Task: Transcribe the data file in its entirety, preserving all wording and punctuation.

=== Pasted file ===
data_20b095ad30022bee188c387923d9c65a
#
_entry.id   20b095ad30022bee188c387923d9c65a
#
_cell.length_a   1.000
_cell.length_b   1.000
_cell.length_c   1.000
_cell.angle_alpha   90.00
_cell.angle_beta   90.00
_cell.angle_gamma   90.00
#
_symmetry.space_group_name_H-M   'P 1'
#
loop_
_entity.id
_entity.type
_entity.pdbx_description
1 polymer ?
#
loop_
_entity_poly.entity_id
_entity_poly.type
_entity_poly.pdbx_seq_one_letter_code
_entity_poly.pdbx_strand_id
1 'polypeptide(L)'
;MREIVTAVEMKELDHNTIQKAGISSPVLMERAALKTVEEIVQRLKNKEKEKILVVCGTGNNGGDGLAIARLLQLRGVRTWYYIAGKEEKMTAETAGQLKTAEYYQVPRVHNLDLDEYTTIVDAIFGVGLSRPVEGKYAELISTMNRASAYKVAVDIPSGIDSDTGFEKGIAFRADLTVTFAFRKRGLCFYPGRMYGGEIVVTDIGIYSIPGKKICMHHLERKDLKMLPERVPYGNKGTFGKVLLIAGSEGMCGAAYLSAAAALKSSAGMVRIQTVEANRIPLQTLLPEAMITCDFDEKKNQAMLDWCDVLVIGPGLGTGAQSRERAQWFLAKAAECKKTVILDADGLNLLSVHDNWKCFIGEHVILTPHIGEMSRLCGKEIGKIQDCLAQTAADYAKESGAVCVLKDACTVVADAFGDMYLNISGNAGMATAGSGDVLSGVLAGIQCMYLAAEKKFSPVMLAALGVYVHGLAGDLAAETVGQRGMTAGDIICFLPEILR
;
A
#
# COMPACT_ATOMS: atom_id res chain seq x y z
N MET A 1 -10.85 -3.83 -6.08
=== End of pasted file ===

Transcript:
data_20b095ad30022bee188c387923d9c65a
#
_entry.id   20b095ad30022bee188c387923d9c65a
#
_cell.length_a   1.000
_cell.length_b   1.000
_cell.length_c   1.000
_cell.angle_alpha   90.00
_cell.angle_beta   90.00
_cell.angle_gamma   90.00
#
_symmetry.space_group_name_H-M   'P 1'
#
loop_
_entity.id
_entity.type
_entity.pdbx_description
1 polymer ?
#
loop_
_entity_poly.entity_id
_entity_poly.type
_entity_poly.pdbx_seq_one_letter_code
_entity_poly.pdbx_strand_id
1 'polypeptide(L)'
;MREIVTAVEMKELDHNTIQKAGISSPVLMERAALKTVEEIVQRLKNKEKEKILVVCGTGNNGGDGLAIARLLQLRGVRTWYYIAGKEEKMTAETAGQLKTAEYYQVPRVHNLDLDEYTTIVDAIFGVGLSRPVEGKYAELISTMNRASAYKVAVDIPSGIDSDTGFEKGIAFRADLTVTFAFRKRGLCFYPGRMYGGEIVVTDIGIYSIPGKKICMHHLERKDLKMLPERVPYGNKGTFGKVLLIAGSEGMCGAAYLSAAAALKSSAGMVRIQTVEANRIPLQTLLPEAMITCDFDEKKNQAMLDWCDVLVIGPGLGTGAQSRERAQWFLAKAAECKKTVILDADGLNLLSVHDNWKCFIGEHVILTPHIGEMSRLCGKEIGKIQDCLAQTAADYAKESGAVCVLKDACTVVADAFGDMYLNISGNAGMATAGSGDVLSGVLAGIQCMYLAAEKKFSPVMLAALGVYVHGLAGDLAAETVGQRGMTAGDIICFLPEILR
;
A
#
# COMPACT_ATOMS: atom_id res chain seq x y z
N MET A 1 -10.85 -3.83 -6.08